Insulin Sensitivity and β-Cell Function in Adults Born Preterm and Their Children

  1. Paul L. Hofman1,2
  1. 1Liggins Institute, University of Auckland, Auckland, New Zealand
  2. 2National Research Centre for Growth and Development, University of Auckland, Auckland, New Zealand
  3. 3Children’s Emergency Department, Starship Children’s Hospital, Auckland, New Zealand
  4. 4Department of Epidemiology and Biostatistics, University of Auckland, Auckland, New Zealand
  1. Corresponding author: Paul L. Hofman, p.hofman{at}


We aimed to evaluate insulin secretion and insulin sensitivity in adults born preterm and their children. Subjects were adults born both preterm and at term, with their children aged 5–10 years born at term. Insulin sensitivity and secretion were assessed using hyperglycemic clamps in adults and frequently sampled intravenous glucose tolerance tests using Bergman minimal model in children. In total, 52 adults aged 34–38 years participated (31 born preterm, mean gestational age 33.3 weeks). Adults born preterm were less insulin sensitive than those born at term (19.0 ± 2.5 vs. 36.3 ± 5.2 mg ⋅ kg−1 ⋅ min−1mU ⋅ L; P < 0.05) with compensatory increased first-phase insulin secretion (56.1 ± 8.5 vs. 25.3 ± 3.7 mU/L; P < 0.001) but similar disposition index indicating appropriate insulin secretion. These differences were independent of sex and remained when subjects born <32 weeks' gestation were excluded from analyses. In total, 61 children were studied (37 of preterm parents, mean age 7.9 ± 0.3 years). Children of parents born preterm had similar insulin sensitivity to children of parents born at term, but a correlation between parental and offspring insulin sensitivity was noted only among children of parents born preterm. In conclusion, adults born preterm have insulin resistance in midadulthood, but this was not associated with insulin resistance in their children.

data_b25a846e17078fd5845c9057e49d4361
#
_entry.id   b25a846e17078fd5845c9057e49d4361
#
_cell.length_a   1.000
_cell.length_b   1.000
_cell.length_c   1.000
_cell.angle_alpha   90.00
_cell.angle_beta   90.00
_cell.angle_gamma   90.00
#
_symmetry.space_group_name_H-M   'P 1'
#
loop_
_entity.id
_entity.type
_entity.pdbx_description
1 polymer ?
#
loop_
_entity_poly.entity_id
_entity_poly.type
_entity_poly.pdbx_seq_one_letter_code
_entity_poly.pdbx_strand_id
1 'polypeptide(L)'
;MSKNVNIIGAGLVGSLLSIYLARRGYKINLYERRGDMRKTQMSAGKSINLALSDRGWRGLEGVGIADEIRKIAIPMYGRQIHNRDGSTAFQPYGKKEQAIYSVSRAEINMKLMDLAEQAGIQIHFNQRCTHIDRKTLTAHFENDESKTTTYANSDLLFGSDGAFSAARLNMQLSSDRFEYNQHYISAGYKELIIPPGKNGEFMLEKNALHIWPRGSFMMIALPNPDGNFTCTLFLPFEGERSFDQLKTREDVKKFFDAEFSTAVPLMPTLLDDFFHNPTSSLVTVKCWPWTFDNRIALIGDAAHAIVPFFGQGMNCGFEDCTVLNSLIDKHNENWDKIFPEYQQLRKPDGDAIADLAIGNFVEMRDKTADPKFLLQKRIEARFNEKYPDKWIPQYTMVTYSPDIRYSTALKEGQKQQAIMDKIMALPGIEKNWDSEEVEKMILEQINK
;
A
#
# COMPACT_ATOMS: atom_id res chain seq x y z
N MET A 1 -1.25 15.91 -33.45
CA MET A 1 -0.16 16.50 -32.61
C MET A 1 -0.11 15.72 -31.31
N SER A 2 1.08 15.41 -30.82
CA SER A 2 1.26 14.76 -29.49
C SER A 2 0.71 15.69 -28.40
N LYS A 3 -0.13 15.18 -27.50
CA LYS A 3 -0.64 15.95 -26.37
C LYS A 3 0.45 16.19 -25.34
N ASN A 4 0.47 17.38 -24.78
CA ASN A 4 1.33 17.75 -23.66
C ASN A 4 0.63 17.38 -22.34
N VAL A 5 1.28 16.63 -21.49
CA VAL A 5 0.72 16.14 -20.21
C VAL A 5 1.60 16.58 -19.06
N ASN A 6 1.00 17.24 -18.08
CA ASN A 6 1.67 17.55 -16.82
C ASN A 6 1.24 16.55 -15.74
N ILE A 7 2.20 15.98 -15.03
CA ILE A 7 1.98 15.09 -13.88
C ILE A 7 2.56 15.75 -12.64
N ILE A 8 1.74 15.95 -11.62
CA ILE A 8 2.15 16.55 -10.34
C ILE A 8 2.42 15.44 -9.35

• Received December 1, 2011.
  • Accepted March 28, 2012.

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  1. Diabetes vol. 61 no. 10 2479-2483
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